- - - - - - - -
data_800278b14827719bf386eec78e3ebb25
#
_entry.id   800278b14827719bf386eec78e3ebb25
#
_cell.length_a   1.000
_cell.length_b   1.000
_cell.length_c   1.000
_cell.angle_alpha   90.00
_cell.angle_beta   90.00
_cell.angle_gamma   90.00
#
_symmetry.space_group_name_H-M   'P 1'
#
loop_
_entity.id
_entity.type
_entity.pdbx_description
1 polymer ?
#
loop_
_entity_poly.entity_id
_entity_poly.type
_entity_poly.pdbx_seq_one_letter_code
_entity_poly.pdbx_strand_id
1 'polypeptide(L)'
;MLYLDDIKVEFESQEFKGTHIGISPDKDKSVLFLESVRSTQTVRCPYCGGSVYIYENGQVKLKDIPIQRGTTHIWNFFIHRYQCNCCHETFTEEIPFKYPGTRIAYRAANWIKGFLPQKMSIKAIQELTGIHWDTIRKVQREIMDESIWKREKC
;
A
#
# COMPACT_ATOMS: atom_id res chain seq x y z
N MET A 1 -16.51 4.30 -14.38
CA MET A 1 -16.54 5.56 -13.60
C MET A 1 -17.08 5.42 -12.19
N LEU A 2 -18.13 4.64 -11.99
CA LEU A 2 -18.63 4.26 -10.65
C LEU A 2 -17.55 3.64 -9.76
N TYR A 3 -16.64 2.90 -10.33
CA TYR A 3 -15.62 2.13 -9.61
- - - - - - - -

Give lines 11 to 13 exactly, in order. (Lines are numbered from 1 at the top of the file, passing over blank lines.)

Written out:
#
_symmetry.space_group_name_H-M   'P 1'
#